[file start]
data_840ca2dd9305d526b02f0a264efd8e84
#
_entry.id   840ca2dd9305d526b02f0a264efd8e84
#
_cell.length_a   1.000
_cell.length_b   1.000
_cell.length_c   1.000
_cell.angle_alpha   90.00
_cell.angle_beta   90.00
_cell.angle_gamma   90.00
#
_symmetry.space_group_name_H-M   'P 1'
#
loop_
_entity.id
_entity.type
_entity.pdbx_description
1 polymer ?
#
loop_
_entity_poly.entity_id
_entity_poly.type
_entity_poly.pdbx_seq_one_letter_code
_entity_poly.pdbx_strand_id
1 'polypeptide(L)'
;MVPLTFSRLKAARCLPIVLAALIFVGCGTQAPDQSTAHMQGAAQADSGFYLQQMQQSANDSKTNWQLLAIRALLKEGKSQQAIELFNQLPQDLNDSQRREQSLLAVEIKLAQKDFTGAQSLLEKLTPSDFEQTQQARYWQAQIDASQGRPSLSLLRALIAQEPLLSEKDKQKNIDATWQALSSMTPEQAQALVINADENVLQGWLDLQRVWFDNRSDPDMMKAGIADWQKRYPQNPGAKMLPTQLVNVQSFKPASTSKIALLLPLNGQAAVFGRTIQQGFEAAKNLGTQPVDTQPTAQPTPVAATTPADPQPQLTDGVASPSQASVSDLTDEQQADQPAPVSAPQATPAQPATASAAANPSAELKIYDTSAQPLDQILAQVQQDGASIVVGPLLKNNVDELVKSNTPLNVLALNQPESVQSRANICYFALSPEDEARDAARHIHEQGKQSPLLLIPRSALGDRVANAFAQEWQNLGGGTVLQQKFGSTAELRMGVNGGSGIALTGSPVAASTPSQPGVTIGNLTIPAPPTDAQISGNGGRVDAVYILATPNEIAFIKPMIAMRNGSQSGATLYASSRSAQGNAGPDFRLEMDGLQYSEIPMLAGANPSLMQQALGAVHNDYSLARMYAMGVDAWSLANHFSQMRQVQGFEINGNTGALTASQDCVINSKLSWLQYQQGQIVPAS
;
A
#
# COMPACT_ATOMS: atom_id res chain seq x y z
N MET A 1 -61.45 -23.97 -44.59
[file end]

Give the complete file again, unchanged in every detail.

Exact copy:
data_840ca2dd9305d526b02f0a264efd8e84
#
_entry.id   840ca2dd9305d526b02f0a264efd8e84
#
_cell.length_a   1.000
_cell.length_b   1.000
_cell.length_c   1.000
_cell.angle_alpha   90.00
_cell.angle_beta   90.00
_cell.angle_gamma   90.00
#
_symmetry.space_group_name_H-M   'P 1'
#
loop_
_entity.id
_entity.type
_entity.pdbx_description
1 polymer ?
#
loop_
_entity_poly.entity_id
_entity_poly.type
_entity_poly.pdbx_seq_one_letter_code
_entity_poly.pdbx_strand_id
1 'polypeptide(L)'
;MVPLTFSRLKAARCLPIVLAALIFVGCGTQAPDQSTAHMQGAAQADSGFYLQQMQQSANDSKTNWQLLAIRALLKEGKSQQAIELFNQLPQDLNDSQRREQSLLAVEIKLAQKDFTGAQSLLEKLTPSDFEQTQQARYWQAQIDASQGRPSLSLLRALIAQEPLLSEKDKQKNIDATWQALSSMTPEQAQALVINADENVLQGWLDLQRVWFDNRSDPDMMKAGIADWQKRYPQNPGAKMLPTQLVNVQSFKPASTSKIALLLPLNGQAAVFGRTIQQGFEAAKNLGTQPVDTQPTAQPTPVAATTPADPQPQLTDGVASPSQASVSDLTDEQQADQPAPVSAPQATPAQPATASAAANPSAELKIYDTSAQPLDQILAQVQQDGASIVVGPLLKNNVDELVKSNTPLNVLALNQPESVQSRANICYFALSPEDEARDAARHIHEQGKQSPLLLIPRSALGDRVANAFAQEWQNLGGGTVLQQKFGSTAELRMGVNGGSGIALTGSPVAASTPSQPGVTIGNLTIPAPPTDAQISGNGGRVDAVYILATPNEIAFIKPMIAMRNGSQSGATLYASSRSAQGNAGPDFRLEMDGLQYSEIPMLAGANPSLMQQALGAVHNDYSLARMYAMGVDAWSLANHFSQMRQVQGFEINGNTGALTASQDCVINSKLSWLQYQQGQIVPAS
;
A
#
# COMPACT_ATOMS: atom_id res chain seq x y z
N MET A 1 -61.45 -23.97 -44.59